Alabama vs. Georgia: Tide's dramatic triumph proof they didn't 'waste the failing'

ATLANTA -- During a chaotic scene on the field of Mercedes-Benz Stadium in the moments after freshman Tua Tagovailoa hit freshman DeVonta Smith for the 41-yard game-winning touchdown in overtime to give the Alabama Crimson Tide a 26-23 victory against Georgia and their fifth national championship in nine years, there was one message as confetti reigned down. 

It's not how you start, it's how you finish.

It didn't start well for the Tide.

With sophomore Jalen Hurts struggling under center, Alabama managed just 94 yards of offense in the first half, fell into a 13-0 hole and was shutout in the first half, a rare occurrence for the Tide under Saban. In came Tagovailoa, and everything changed. Tagovailoa hit freshman Henry Ruggs for a touchdown midway through the third quarter to make a dent in the scoreboard, and the first person to congratulate him was Hurts.

"As we went into halftime, guys were kind of sad, and we just motivated each other and told each other that we don't need all that arguing in the locker room, just do what you do," linebacker Mack Wilson said. "Do our assignment, and we'll come out on top. Everybody stuck to that, and we're national champions."

One of Tagovailoa's biggest supporters was the man he replaced. 

"It's been like that all year with me and him," a joyous Hurts said immediately after the game. "He had an opportunity to step up, and he did. He stepped up when his team needed him. That's what he does. He's a ball player. I'm so happy for him. Happy for this team."

Hurts started it, Tagovailoa finished it.

When kicker Andy Pappanastos pulled a potential walk-off field goal left as time expired in regulation, the seniors knew it wasn't the end. It was a minor speed bump.

"You can't take anything for granted," senior linebacker Rashaan Evans said. "It's not about how you start, it's how you finish. I'm just so proud of the guys who took advantage of this opportunity and we finished. It's unreal. I really feel like I'm in a dream."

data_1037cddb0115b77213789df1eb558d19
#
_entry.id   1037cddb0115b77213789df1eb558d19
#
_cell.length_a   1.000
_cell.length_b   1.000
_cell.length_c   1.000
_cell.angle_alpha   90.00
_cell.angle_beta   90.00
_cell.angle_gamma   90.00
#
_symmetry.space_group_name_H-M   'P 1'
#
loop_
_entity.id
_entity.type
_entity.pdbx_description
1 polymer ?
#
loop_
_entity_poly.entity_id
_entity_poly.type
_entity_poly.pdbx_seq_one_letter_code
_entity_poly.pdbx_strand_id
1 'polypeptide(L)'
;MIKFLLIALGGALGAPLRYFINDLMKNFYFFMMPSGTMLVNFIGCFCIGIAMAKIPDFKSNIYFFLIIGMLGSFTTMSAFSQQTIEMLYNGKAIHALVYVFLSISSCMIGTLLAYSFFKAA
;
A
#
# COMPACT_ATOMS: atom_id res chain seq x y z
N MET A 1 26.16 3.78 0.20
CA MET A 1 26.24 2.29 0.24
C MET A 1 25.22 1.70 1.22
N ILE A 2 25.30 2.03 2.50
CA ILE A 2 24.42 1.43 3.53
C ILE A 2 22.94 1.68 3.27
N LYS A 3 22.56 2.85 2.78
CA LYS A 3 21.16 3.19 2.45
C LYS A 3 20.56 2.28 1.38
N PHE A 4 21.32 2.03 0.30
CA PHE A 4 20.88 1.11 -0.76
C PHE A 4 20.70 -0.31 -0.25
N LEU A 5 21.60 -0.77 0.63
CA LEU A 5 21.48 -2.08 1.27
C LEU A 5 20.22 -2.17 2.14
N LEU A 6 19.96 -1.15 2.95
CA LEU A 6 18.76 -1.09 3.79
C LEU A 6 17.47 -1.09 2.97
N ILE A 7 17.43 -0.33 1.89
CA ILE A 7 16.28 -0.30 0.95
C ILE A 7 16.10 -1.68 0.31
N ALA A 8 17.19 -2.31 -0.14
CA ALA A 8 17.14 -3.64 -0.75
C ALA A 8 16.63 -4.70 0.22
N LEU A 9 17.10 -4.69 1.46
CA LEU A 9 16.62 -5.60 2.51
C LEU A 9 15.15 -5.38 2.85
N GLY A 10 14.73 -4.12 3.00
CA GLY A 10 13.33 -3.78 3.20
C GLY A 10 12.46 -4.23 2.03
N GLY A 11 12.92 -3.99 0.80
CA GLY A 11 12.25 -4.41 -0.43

That dream almost turned into a nightmare. 

Overtime for the Tide offense started about as poorly as you could script. After holding the Bulldogs to a field goal in the top half of overtime, Tagovailoa took a sack for a loss of 16 yards on the first play. 

So, of course, Tagovailoa finished it on the very next play with the dime to Smith to end it.

It's the story of the entire Crimson Tide's season. They just kept finishing.

When they lost linebackers Christian Miller and Terrell Lewis for the majority of the year in the season-opening victory against Florida State, they bounced back. When fellow linebackers Shaun Dion Hamilton and Dylan Moses were lost in the month of November, Wilson stepped in alongside Evans in the middle. 

When they struggled down the stretch in a sloppy win over Mississippi State in mid-November and lost at Auburn to close out the regular season in a game that decided the SEC West, they regrouped.

The defensive line got its identity back, the offensive line controlled the College Football Playoff semifinal win over Clemson in the Sugar Bowl and the "ferocious" Tide -- how Saban described them -- returned to power. 

The mantra of this year's team after last season's national title game loss to Clemson was "don't waste the failing." Saban said it at SEC Media Days in Hoover, Alabama, in July, and opened his press conference early Tuesday morning moments after his sixth national title overall and fifth at Alabama with the same quote.

"When we lost last year on the last play of the game, we said don't waste a failing," Saban said. "That's the lesson we all wanted to learn. I think the resiliency this team has shown all year long certainly proves that they sort of learned something from that. Couldn't be prouder of a bunch of coaches and a bunch of players and the people in our organization who contribute to the success of the University of Alabama."

Alabama failed early and often in the national title game, during the month of November and in the SEC West race.

Then it won one of the most dramatic championship games in American sports history. 

The failure wasn't wasted. It was fuel.

Fuel for one of the most remarkable seasons the sport has ever seen by its most prominent program.

The Tide finished Monday night and into Tuesday morning when it mattered most, even when it looked impossible. It wasn't a dream. It was a fitting end.

College Football Writer

Barrett Sallee has been a member of the sports media in various aspects since 2001. He is currently a college football writer for CBS Sports, analyst for CBS Sports HQ and host for the SiriusXM college... Full Bio

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